Untouchable Genes

Science Fields

One change will kill you before you are born…

A landmark study by geneticists has identified 3230 genes which are essential for life among some 20.000 which make up the human genome.  

According to researchers, a mutation to even one of these genes could kill us before we are born.

The study by the team led by Daniel MacArthur from the Broad Institute of the Massachusetts Institute of Technology and Harvard University was based on mutations in a class of protein-coding genes in the genome called exomes.

With data obtained from genetic institutions across the globe, researchers compared mutations taking place in exomes of 60,000 people. The study identified a total of about 10 million variants in the structure of genes varying from person to person.

The researchers then calculated how many variations may occur on each gene through the process of natural mutations. Following that, they compared actual mutations on each gene with the numbers predicted by calculations.

Findings showed that 3230 genes, roughly corresponding to 15 percent of the genome, either carried no variations or had variants in numbers much below than foreseen.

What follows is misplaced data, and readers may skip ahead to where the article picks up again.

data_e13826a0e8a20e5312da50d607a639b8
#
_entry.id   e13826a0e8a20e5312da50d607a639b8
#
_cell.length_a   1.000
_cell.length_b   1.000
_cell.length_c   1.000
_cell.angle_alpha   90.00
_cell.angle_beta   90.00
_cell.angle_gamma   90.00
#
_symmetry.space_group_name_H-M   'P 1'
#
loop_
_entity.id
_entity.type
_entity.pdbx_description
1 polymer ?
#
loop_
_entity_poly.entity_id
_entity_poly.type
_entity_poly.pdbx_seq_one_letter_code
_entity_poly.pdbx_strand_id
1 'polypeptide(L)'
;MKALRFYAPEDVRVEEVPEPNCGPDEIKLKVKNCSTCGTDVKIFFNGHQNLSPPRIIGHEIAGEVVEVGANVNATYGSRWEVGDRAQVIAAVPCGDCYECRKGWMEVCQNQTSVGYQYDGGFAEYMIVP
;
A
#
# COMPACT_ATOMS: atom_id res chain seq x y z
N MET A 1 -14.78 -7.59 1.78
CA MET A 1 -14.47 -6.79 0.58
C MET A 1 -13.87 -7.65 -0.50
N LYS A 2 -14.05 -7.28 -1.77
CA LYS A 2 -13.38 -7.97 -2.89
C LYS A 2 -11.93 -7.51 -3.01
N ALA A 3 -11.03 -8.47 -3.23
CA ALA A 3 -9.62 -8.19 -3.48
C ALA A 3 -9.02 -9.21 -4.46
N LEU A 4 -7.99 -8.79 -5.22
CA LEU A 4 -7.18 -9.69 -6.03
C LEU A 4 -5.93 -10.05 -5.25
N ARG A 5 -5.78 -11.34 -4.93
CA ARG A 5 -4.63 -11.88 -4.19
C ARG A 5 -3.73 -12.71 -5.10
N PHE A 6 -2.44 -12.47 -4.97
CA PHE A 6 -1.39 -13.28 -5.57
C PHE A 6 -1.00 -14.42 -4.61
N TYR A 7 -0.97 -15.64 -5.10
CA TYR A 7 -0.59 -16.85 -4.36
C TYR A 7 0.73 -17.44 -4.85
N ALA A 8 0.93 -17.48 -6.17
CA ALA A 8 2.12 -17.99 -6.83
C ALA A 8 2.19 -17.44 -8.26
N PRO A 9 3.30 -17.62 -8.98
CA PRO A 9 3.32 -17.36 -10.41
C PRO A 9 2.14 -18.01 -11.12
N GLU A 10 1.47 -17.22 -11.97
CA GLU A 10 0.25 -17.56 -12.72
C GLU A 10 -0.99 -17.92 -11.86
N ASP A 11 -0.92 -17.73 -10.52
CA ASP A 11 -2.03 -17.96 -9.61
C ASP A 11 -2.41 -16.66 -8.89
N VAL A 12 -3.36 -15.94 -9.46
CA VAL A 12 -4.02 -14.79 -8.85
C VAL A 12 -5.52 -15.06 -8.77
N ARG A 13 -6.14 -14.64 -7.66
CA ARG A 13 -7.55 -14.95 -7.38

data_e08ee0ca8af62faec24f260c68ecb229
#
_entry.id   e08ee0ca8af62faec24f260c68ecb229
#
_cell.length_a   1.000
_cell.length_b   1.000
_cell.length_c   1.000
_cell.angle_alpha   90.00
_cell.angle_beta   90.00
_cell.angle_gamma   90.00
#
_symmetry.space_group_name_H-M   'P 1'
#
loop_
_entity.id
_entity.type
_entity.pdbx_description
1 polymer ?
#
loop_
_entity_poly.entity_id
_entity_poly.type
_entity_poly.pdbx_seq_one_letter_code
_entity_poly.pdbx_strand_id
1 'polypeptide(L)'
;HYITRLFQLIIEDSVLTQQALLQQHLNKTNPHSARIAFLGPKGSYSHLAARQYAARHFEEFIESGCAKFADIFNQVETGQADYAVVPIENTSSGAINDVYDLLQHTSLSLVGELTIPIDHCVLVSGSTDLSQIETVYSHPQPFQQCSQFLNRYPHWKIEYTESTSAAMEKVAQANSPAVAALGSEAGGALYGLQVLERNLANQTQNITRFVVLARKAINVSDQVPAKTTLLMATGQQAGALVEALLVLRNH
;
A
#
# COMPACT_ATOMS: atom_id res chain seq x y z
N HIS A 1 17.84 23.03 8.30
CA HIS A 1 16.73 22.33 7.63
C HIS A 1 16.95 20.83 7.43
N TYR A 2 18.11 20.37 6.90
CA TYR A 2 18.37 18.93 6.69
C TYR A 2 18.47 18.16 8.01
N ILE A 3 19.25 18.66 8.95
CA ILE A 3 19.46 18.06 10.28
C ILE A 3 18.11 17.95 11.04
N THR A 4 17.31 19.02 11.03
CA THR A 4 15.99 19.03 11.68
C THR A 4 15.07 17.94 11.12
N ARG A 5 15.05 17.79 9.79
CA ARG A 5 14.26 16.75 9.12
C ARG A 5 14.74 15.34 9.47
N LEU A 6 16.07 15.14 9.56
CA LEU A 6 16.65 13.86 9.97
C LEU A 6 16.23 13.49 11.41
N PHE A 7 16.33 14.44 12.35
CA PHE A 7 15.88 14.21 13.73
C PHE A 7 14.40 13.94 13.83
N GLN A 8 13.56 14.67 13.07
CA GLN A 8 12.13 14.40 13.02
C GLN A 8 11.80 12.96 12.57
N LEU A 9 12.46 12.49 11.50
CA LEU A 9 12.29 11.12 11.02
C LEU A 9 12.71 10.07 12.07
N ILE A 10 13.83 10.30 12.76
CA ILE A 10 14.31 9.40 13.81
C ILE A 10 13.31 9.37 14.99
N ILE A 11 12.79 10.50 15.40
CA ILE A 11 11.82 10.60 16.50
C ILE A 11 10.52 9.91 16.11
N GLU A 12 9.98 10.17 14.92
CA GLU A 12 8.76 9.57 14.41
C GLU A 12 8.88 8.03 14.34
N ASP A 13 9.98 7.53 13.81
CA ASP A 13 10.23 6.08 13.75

The researchers conclude that the mutation of any of these genes will result in the death of the embryo or the carrier of the mutation will be sick enough to lose the ability to reproduce and that in either case the variant will disappear.

The results mean that unchanging genes are essential for life, or at least play crucial biological roles.

A fifth of these essential genes were already associated with diseases. But  since no such links were established for most, researchers hope the study will enable a better understanding of the genetic underpinnings of diseases.

MacArthur cautions that the 3230 identified in the study is not the ceiling for the number of essential genes and that the count may go up with further studies based on broader data.

The conclusions of the study agree with the findings of three similar studies published in the November 27 issue of Science. In the studies, again by researchers at the Broad Institute, one of which was co-authored by Turkish researcher Kıvanç Birsoy, the ratio of the essential genes in human genome was lowered to 10 percent of the total. 


  • 1. “The 3230 genes you cant’t do without”, ScienceOnline, 11 November 2015
  • 2. “The indispensable genome“, Science, 27 November 2015